I work for a smaller startup, and for the past several months we've been conducting weeklong "Design Sprints" which are a great group product exercise based on an idea from Google Ventures.

While these have proven fruitful, they seem to be most helpful when solving a particular problem in an established product. When used for defining the undefined, they tend to produce an abundance of features.

Are there other group brainstorming exercises for defining products?

  • While I like the question, it falls outside of the guidelines for this site. There is no real "answer" to it, just a discussion.
    – JohnGB
    Commented Feb 21, 2013 at 3:17
  • 3
    I think that can be fixed by removing "that others prefer". Asking if there are group brainstorming exercises for product design purposes seems like a valid question.
    – DA01
    Commented Feb 21, 2013 at 5:43
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    @DA01 Took your word for it and edited this question! Commented Feb 21, 2013 at 7:11
  • You might want to check out Jared Spools recommended process for these type of challanges: uie.com/articles/never_before_design Commented Feb 21, 2013 at 13:25

6 Answers 6


When used for defining the undefined, they tend to produce an abundance of features.

It sounds like you're doing well on the brainstorming part--great!--and need a process for refining and selecting which ideas to implement. Here are three quick ideas:

  1. Prioritize the features based two axes, for example, "impact to our customers" vs. "difficulty to implement". Then you can prioritize the high-impact / low-effort ideas, and deliver value as quickly as possible. The rest of the ideas are still around, and you can get to them later if they are more valuable than ideas you come up with in the meantime.

  2. Go back to user tasks and use cases, and see which new ideas really fit into both

    • what users are trying to do, and
    • what your vision is for the project.

    Sometimes this means really cool ideas end up spawning their own product, rather than getting used in this product, and that's fine.

  3. Have a design charrette to investigate the designs. Mock up every one of those ideas--very, very cheaply. E.g., draw a screenshot on a square sticky note using a thick marker, or a workflow by chaining them together. Then, go through them with users and other folks not on the design team.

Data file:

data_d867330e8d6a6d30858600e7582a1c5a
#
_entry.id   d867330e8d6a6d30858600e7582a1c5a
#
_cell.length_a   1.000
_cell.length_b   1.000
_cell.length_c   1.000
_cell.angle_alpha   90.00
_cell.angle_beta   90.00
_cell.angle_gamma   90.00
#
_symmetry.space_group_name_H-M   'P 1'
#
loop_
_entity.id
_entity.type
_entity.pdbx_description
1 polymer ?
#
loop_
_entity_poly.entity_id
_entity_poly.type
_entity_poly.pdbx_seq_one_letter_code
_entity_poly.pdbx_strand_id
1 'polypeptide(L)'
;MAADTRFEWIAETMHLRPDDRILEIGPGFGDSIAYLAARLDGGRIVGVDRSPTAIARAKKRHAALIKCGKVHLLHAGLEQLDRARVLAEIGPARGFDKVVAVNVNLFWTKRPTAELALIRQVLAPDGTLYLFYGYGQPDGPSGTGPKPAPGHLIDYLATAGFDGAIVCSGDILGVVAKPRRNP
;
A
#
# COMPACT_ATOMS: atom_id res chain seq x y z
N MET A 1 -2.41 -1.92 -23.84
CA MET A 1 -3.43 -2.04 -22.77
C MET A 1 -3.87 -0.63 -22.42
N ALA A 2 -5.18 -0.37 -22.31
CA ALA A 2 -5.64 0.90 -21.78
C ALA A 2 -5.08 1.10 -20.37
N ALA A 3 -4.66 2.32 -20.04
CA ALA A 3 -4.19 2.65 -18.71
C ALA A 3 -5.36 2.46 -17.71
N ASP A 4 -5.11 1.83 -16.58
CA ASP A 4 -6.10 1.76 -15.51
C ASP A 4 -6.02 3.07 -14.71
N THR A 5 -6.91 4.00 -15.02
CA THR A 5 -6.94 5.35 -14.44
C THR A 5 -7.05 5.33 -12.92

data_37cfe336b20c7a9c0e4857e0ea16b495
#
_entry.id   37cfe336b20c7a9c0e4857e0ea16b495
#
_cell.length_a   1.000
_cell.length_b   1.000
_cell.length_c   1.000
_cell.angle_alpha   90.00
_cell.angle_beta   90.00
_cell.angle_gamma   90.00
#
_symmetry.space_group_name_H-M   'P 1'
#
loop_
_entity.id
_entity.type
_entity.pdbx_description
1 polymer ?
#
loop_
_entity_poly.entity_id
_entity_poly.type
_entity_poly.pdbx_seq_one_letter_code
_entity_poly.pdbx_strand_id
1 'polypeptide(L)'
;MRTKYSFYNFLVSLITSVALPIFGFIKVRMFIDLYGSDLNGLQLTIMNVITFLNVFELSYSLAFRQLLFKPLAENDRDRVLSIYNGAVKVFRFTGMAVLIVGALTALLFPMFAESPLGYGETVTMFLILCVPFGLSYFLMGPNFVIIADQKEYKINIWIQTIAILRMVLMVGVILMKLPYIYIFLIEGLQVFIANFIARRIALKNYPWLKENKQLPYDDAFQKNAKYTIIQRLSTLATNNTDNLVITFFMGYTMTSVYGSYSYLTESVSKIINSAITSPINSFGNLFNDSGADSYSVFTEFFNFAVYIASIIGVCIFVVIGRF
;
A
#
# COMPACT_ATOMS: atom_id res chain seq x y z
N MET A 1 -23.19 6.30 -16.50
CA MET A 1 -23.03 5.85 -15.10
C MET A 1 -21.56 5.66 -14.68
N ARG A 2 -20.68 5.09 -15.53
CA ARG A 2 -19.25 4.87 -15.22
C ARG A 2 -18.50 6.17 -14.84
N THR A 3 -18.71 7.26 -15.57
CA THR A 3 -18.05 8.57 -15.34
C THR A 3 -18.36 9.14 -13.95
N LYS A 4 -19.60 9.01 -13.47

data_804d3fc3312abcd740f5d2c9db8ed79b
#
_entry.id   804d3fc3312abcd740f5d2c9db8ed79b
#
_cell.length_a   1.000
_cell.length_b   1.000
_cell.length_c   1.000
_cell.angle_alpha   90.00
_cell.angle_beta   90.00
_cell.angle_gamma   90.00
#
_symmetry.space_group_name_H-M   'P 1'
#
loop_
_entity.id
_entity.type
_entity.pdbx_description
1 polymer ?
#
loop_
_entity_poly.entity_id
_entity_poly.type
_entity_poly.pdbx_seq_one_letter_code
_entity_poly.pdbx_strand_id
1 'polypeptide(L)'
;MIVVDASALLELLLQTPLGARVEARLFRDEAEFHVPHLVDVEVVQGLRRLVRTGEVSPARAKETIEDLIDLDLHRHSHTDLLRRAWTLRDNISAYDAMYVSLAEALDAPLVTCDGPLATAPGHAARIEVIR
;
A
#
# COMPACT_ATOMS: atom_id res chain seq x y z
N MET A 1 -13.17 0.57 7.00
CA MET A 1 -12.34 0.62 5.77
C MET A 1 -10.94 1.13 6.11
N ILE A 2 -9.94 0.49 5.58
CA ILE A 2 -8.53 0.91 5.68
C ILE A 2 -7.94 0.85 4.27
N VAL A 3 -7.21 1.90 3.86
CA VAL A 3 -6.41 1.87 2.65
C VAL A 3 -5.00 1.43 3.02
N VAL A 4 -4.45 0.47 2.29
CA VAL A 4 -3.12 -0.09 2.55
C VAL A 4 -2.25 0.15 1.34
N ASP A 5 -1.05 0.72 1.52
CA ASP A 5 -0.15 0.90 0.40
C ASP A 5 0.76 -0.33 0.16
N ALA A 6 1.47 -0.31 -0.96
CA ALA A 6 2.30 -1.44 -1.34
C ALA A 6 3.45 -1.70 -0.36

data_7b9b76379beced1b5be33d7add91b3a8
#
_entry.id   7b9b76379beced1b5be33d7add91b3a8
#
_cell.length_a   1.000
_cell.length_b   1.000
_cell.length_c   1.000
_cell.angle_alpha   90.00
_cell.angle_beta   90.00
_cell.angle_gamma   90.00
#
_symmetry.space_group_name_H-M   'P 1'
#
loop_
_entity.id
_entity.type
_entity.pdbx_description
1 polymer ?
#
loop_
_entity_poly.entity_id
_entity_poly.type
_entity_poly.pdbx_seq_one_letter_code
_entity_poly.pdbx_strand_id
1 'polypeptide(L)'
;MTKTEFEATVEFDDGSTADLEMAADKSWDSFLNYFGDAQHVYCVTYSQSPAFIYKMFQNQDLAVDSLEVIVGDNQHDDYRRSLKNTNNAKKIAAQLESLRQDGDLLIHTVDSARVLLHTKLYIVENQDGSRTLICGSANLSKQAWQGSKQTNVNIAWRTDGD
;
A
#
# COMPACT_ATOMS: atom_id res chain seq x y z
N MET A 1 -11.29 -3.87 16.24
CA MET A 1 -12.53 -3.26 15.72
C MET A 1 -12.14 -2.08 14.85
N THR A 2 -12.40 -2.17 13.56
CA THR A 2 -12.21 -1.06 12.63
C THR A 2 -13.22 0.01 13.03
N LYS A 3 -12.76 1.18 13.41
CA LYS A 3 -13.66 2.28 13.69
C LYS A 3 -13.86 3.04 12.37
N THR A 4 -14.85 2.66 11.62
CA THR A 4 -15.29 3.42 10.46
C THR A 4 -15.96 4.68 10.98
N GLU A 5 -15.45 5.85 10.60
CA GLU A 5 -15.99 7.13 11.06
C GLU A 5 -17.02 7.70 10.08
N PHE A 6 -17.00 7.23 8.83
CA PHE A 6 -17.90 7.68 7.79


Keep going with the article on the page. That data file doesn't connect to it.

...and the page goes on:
Just going through this exercise can help weed out the ideas that aren't truly feasible, and going through the workflows with a user or user surrogate can help figure out which ought to be a priority.

Having too many ideas for features is a great problem to have!


You might be interested in checking the Design Thinking process. It was made popular by the founders of IDEO.

A methodology for practical, creative resolution of problems or issues that looks for an improved future result. Unlike analytical thinking, design thinking is a creative process based around the "building up" of ideas.

Some interesting links:


I've found some of the http://innovationgames.com/ to be useful for this sort of thing. In particular the product box game.


Group brainstorming (which may not be that useful anyway) is probably not the best approach when looking to discover what kinds of new products or features might be useful to people. Why? Because you're a bunch of stakeholders sitting in a room. You're not your users, and you're not in the environments your users are. Your only real tools are anecdotal experience and hand-waving.

Consider in contrast behavioral observation. Find a group of your target customers and observe what they do and how they work. See where their pain points are, then build a product that addresses them. There are lots of well-established techniques for approaching this, like ethnographic observation or cultural probes. You can even go the lazy route and do marketing research, which will at least tell you what people want, if not what they actually need.